[PJ] “I dreamt about him again last night. In my dream I woke up, I had to pee and I went outside. I was scared I would meet him again and sure as heck, there he was, right behind that big rock there. I scream and I know that running doesn’t do me any good as he will catch me anyway. I look straight at him, still screaming, but suddenly he just goes ‘wow wow wow wow [makes calming hand gentures] I don’t mean to harm you. I’m really sorry, but I’ve been keeping an eye on you these past few weeks. I wanted to make sure that you and the gang were respectful, that you would treat the mountains with the respect that they deserve. I’m sorry that I scared you. [short pause, puts one hand on his chest and has one arm stretched out to PJ to introduce himself. He looks him straight into the eyes.] I’m Carl and I’m going to protect you. From now I’m going to make sure that you will be alright’.”
Marylène and I laughed when he told us. “Carl?! Really?? The Yeti of your dreams is called Carl?!” We didn’t really know what to make of it. It was too surreal.
After that Carl disappeared from PJ’s dreams for eight days. At the same time we really started to get the impression that the mountains were taking care of us. From there on it was only sunshine and good times, as much as it can be during a Himalayan winter. When we were waiting in Thame for the approach of Tashi Labsta, dark and ominous looking clouds hung over the pass. Once we started heading up the clouds disappeared and there was not a breeze of wind. We were abandoned by our guides and had to find our own way across the Trakarding glacier. It worked, because we could see where we were going and could plot a route over the glacier. We could see the mountainsides and watch out for falling rocks.
Carl came back one more time. It was the night our guides abandoned us. We had a camp on the Trakarding glacier, amidst the desert of dust, rock and ice. Again, I had an eerie feeling, very much like the one I had at Yangla Kharka all those weeks back. Something was watching us. But who the heck could be out here, amidst the nothingness of this lifeless sea of stone and ice? PJ and Marylène felt it too. We actually talked about Carl for most of that afternoon. We even left him a little food on a rock nearby our camp. Just in case you know, a hungry Yeti would really come by, and went to bed at 17:00, feeling uneasy.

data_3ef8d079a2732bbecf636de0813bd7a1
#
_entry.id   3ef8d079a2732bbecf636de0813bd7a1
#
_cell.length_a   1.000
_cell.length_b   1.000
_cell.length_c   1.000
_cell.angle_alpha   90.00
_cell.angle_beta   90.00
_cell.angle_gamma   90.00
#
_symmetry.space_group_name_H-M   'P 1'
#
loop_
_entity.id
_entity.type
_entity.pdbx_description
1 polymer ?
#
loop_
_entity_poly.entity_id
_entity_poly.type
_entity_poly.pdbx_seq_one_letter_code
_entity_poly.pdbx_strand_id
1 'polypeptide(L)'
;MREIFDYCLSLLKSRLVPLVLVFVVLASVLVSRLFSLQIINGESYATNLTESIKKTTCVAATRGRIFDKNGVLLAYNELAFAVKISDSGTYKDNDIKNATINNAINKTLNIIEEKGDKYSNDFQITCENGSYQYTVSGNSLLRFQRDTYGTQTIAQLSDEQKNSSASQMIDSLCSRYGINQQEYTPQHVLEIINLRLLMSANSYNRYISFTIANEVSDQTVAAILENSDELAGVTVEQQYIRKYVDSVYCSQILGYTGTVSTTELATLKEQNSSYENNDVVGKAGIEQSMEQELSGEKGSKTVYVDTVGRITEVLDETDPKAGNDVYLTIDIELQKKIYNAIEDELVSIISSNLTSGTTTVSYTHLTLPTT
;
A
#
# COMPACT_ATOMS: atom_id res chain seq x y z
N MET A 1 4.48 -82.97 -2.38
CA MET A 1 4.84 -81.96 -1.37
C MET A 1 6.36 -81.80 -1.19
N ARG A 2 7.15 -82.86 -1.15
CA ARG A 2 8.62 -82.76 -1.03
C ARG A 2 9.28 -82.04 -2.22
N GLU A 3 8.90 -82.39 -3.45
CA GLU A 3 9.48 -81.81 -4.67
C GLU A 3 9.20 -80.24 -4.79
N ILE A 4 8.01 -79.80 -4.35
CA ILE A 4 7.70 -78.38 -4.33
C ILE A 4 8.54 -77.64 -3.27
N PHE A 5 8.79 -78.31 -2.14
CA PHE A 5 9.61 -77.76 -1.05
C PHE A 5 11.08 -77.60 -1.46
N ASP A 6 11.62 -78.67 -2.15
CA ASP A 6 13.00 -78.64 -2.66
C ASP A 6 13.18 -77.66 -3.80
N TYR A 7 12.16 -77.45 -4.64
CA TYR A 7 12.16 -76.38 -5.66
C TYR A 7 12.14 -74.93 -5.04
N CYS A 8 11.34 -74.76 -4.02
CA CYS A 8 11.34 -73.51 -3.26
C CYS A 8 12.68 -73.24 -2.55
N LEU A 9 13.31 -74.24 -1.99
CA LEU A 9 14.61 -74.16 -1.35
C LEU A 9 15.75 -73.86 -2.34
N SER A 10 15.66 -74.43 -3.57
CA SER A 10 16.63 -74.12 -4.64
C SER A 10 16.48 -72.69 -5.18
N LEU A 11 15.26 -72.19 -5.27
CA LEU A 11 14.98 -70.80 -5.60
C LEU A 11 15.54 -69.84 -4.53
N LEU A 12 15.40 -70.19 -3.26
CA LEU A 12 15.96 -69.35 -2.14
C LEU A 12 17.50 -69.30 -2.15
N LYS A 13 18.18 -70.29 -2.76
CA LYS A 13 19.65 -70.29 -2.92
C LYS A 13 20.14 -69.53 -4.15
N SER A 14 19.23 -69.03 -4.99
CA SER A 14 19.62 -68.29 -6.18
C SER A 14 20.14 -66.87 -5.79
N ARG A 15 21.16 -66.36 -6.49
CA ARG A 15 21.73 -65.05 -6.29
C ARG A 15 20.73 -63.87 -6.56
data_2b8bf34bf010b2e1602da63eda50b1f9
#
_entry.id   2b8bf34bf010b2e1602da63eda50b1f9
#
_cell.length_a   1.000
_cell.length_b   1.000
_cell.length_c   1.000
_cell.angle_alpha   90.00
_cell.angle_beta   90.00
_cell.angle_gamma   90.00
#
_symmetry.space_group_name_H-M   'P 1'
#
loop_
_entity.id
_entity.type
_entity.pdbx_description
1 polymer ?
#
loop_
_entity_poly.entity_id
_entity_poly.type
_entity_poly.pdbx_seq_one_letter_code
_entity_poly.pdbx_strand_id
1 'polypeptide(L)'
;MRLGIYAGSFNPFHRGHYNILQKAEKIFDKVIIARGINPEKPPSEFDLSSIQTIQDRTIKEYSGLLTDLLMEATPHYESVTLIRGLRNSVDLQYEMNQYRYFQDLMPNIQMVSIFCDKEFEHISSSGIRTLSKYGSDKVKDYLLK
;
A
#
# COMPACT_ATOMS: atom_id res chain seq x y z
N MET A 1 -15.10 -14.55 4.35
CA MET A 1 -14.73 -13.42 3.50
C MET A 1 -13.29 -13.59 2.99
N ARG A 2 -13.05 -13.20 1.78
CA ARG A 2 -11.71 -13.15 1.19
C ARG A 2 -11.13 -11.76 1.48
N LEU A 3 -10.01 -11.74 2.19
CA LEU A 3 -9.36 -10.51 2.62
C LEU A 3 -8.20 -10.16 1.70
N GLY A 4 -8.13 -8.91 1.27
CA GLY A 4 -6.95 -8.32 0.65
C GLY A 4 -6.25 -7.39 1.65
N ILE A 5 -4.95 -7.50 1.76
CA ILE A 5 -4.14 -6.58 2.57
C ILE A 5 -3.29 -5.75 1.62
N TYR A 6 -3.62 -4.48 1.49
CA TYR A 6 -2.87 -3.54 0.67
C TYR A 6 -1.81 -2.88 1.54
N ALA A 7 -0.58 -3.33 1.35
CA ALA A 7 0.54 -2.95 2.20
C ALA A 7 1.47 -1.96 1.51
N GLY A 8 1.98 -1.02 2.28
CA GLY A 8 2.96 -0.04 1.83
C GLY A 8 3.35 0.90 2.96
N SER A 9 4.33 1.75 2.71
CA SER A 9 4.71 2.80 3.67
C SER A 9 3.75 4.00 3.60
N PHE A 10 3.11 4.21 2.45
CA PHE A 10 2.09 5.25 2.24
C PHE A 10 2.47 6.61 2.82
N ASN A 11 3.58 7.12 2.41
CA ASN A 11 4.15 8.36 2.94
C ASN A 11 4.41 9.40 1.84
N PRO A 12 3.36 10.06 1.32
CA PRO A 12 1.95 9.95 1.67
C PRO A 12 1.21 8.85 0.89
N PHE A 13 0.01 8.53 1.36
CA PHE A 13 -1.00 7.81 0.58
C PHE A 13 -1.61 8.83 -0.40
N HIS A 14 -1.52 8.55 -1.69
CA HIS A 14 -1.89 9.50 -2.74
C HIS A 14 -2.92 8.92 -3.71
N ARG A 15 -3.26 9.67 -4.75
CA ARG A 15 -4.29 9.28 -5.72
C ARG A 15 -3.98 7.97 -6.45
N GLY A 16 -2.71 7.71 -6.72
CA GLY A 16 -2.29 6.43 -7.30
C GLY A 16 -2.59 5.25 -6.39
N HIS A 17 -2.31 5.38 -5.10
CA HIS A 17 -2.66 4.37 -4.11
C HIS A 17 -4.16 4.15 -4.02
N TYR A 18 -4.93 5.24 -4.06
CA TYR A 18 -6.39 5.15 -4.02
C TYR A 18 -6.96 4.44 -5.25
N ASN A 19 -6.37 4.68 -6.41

PJ woke up briefly in the night, feeling that something was in the camp. He fell asleep again and Carl approached him once more in his dream. He told PJ that he was watching over us, taking care of us, and making sure that everyone would be OK. That was the last time he saw Carl.
We got off the glacier and into the closest village. The day after ominous clouds hung over the pass again and a vile wind blew down from the glacier. This pattern would continue all throughout the remainder of our time in Nepal. We were not hit by a single snowstorm all winter long. Sometimes we even saw them coming, to then have the clouds change direction and go sideways with us. When it snowed it snowed on the mountains all around us, but never exactly on the pass where we had to be. We played the game according to the rules of the mountains, we detoured and rerouted where we had to, and they granted us passage. Every single time.
Call it coincidence if you like. I don’t believe in that kind of coincidence. No one is that astronomically lucky.
Upon return to Kathmandu we visited the stupa’s of Swayambunath and Bouddhanath, walked our rounds and said our words of thanks. I will visit them again when I return to Nepal, before heading out into those mountains. I still tread with extreme respect, even here, thousands of miles from the Himalaya. Romantic as we tend to be about the mountains, they deserve our uttermost respect at all times. Carl is still here and always will be.